Types or Kinds of Adverb. There are nine parts of speech in English. They are nouns, pronouns, adjective, verb, adverb, conjunction, article, preposition, and interjection. Here, I want to share about adverb.
He speaks slowly.
“Slowly” is an adverb for describing/modifying the way he speaks.
How does he speak? Slowly.
Some adverb are also used to modify an adjective.
Adverb that do this are: very, extremely, really, totally, absolutely, quite, fairly, well. These are normally placed before the adjective.
He speaks very slowly.
He is totally crazy.
The following are some of the common types/kinds of adverb.
- Adverb of Frequency – always, sometimes, never, etc.
- Adverb of Manner – carefully, slowly, etc.
- Adverb of Place – here, there, at school, etc.
- Adverb of Time – yesterday, then, etc.
- Adverb of Degree – very, extremely, rather, etc.
- Adverb of affirmation – certainly surely
Adverb of frequency
An adverb of frequency tells us how often something is done or happens. Words used as adverb of frequency include again, almost, always, ever, frequently, generally, hardly ever, nearly, nearly always, never, occasionally, often, rarely, seldom, sometimes, twice, usually, and weekly.
He hardly ever say something nice to his wife.
He complained that she never smiled back.
Sometimes he stays late in the office to complete his work.
Adverb of Manner
Adverb of Manner tell us the manner or way in which something happens. They answer the question “how?“. Adverb of Manner mainly modify verbs.
He speaks slowly. (How does he speak?)
They helped us cheerfully. (How did they help us?)
Bondan drives his cars fast. (How does James Bond drive his cars?)
We normally use Adverb of Manner with dynamic (action) verbs, not with state verbs.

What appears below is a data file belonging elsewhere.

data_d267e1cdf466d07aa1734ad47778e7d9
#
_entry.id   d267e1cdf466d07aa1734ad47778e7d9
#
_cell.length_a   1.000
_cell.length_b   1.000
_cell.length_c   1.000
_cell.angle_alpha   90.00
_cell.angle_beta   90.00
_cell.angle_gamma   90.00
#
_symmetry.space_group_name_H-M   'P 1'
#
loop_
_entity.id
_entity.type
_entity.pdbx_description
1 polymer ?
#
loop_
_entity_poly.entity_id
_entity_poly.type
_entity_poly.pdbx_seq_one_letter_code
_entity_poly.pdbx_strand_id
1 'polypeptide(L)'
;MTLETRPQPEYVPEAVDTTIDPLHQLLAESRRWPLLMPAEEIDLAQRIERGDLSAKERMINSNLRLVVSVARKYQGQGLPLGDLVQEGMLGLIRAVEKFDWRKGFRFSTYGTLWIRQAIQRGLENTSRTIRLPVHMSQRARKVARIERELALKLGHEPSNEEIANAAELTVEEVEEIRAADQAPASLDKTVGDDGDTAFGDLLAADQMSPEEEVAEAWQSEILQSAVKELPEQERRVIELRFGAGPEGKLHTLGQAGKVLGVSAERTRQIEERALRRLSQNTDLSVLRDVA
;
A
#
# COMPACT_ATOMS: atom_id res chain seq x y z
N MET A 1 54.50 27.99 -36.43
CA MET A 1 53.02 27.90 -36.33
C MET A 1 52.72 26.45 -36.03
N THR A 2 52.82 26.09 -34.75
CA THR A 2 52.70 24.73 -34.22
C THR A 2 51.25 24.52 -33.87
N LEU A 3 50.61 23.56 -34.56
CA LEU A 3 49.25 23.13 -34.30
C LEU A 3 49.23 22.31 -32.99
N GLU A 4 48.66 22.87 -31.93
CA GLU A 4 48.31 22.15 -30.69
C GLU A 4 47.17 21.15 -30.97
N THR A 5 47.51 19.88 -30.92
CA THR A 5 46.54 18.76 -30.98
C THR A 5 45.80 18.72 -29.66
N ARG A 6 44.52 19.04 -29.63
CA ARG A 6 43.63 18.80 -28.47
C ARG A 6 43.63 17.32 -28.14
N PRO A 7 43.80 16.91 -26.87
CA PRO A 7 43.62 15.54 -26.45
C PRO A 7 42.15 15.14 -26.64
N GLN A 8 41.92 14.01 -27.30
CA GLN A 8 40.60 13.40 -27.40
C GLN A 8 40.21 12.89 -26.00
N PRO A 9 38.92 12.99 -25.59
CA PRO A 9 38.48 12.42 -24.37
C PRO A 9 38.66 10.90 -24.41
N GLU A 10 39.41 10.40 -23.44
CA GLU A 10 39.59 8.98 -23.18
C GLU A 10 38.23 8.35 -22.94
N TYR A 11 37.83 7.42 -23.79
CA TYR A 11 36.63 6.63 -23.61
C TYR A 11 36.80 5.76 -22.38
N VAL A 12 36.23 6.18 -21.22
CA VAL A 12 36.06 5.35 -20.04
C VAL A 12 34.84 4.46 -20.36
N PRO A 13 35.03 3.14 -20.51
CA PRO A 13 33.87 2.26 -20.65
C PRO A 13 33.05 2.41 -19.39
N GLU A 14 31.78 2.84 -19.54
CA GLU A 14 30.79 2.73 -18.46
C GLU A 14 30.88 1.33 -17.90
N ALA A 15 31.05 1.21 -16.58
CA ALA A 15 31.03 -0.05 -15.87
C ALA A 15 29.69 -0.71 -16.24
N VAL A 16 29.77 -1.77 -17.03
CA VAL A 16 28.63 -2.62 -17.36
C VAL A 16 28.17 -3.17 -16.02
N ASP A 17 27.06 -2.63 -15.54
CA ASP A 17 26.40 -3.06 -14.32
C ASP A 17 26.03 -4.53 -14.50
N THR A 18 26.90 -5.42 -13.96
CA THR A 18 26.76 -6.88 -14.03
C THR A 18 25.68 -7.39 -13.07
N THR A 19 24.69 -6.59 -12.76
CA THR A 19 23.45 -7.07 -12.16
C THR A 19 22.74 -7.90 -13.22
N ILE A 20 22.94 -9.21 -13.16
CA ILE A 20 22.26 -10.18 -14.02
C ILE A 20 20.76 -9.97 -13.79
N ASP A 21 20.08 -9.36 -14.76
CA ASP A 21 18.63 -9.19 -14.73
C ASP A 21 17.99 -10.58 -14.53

She came quickly.
They worked happily.
She looked beautifully.
Adverb of Place
Adverb of Place tell us the place where something happens. They answer the question “where?”. Adverb of Place mainly modify verbs.
Please sit here. (Where should I sit?)
They looked everywhere. (Where did they look?)
Two cars were parked in front of the hotel. (Where were two cars parked?)
Adverb of Time
Adverb of Time tell us something about the time that something happens. Adverb of Time mainly modify verbs.
She was born thirty years ago. (When was she born?)
He came yesterday. (When did he come?)
I want it now. (When do I want it?)
Adverb of Degree
Adverb of Degree tell us the degree or extent to which something happens. They answer the question “how . . .?” or “to what degree?”. Adverb of Degree can modify verbs, adjectives and other adverb.
Mary is very beautiful. (How beautiful is Mary?)
Her daughter is quite fat for her age.
I am rather full.
Adverb of affirmation
What is an adverb of affirmation? This is an adverb that is used to declare actions firmly.
Examples of adverb of affirmation are:
The teacher will certainly come to the class.
We will surely win the match.
The headmaster will definitely deliver a speech on indiscipline in the school.
All the highlighted adverb in the sentences above are all adverb of affirmation simply because they have been used to firmly declare the actions of their respective verbs.
Placement of Adverb
Adverb are usually placed after the verb:
He speaks clearly.
They play football well.
She wrote fast.
When there is an object, the adverb is usually placed after the verb + object:
I put the vase carefully on the table.
However, adverb are never positioned between the verb and the object.
I read the book quickly. – (Correct)
I read quickly the book. – (Incorrect)
Sometimes adverb are placed at the beginning of a clause.
Quickly, I changed my opinion.
Finally, she agreed to marry.
Occasionally, we sit on the sofa.